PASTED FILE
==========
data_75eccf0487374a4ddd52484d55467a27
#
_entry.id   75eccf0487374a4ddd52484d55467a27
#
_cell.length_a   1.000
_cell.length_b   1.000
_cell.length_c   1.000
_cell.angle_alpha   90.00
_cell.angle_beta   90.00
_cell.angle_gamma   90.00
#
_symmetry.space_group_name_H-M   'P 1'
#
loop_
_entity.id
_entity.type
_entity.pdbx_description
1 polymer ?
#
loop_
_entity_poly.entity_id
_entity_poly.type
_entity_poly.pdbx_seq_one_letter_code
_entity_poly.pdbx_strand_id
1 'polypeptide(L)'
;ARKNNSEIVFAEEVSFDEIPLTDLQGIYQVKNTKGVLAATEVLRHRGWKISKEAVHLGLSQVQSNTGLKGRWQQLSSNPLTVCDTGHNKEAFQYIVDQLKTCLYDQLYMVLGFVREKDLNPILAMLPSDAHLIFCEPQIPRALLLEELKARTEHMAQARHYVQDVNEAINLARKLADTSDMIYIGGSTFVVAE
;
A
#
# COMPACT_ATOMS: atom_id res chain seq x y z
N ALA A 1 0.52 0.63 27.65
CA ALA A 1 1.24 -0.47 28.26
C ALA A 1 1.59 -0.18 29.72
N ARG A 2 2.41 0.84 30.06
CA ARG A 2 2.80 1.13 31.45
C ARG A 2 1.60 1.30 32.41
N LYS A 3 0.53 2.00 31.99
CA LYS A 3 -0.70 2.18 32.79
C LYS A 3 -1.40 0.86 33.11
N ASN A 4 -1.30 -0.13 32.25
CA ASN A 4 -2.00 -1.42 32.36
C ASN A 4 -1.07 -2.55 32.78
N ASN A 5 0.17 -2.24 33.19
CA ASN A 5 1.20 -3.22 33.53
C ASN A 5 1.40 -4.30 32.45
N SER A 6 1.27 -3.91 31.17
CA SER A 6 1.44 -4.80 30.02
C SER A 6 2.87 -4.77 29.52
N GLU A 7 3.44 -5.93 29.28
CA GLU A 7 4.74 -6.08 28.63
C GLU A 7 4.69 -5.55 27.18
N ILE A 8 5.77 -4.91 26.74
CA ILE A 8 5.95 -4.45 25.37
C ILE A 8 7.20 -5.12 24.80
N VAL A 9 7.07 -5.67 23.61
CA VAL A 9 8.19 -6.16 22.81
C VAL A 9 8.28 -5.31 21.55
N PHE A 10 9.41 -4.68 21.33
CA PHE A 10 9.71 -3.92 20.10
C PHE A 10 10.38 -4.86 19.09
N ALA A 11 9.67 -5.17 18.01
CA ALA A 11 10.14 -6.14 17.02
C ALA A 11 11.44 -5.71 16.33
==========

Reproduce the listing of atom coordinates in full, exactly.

data_75eccf0487374a4ddd52484d55467a27
#
_entry.id   75eccf0487374a4ddd52484d55467a27
#
_cell.length_a   1.000
_cell.length_b   1.000
_cell.length_c   1.000
_cell.angle_alpha   90.00
_cell.angle_beta   90.00
_cell.angle_gamma   90.00
#
_symmetry.space_group_name_H-M   'P 1'
#
loop_
_entity.id
_entity.type
_entity.pdbx_description
1 polymer ?
#
loop_
_entity_poly.entity_id
_entity_poly.type
_entity_poly.pdbx_seq_one_letter_code
_entity_poly.pdbx_strand_id
1 'polypeptide(L)'
;ARKNNSEIVFAEEVSFDEIPLTDLQGIYQVKNTKGVLAATEVLRHRGWKISKEAVHLGLSQVQSNTGLKGRWQQLSSNPLTVCDTGHNKEAFQYIVDQLKTCLYDQLYMVLGFVREKDLNPILAMLPSDAHLIFCEPQIPRALLLEELKARTEHMAQARHYVQDVNEAINLARKLADTSDMIYIGGSTFVVAE
;
A
#
# COMPACT_ATOMS: atom_id res chain seq x y z
N ALA A 1 0.52 0.63 27.65
CA ALA A 1 1.24 -0.47 28.26
C ALA A 1 1.59 -0.18 29.72
N ARG A 2 2.41 0.84 30.06
CA ARG A 2 2.80 1.13 31.45
C ARG A 2 1.60 1.30 32.41
N LYS A 3 0.53 2.00 31.99
CA LYS A 3 -0.70 2.18 32.79
C LYS A 3 -1.40 0.86 33.11
N ASN A 4 -1.30 -0.13 32.25
CA ASN A 4 -2.00 -1.42 32.36
C ASN A 4 -1.07 -2.55 32.78
N ASN A 5 0.17 -2.24 33.19
CA ASN A 5 1.20 -3.22 33.53
C ASN A 5 1.40 -4.30 32.45
N SER A 6 1.27 -3.91 31.17
CA SER A 6 1.44 -4.80 30.02
C SER A 6 2.87 -4.77 29.52
N GLU A 7 3.44 -5.93 29.28
CA GLU A 7 4.74 -6.08 28.63
C GLU A 7 4.69 -5.55 27.18
N ILE A 8 5.77 -4.91 26.74
CA ILE A 8 5.95 -4.45 25.37
C ILE A 8 7.20 -5.12 24.80
N VAL A 9 7.07 -5.67 23.61
CA VAL A 9 8.19 -6.16 22.81
C VAL A 9 8.28 -5.31 21.55
N PHE A 10 9.41 -4.68 21.33
CA PHE A 10 9.71 -3.92 20.10
C PHE A 10 10.38 -4.86 19.09
N ALA A 11 9.67 -5.17 18.01
CA ALA A 11 10.14 -6.14 17.02
C ALA A 11 11.44 -5.71 16.33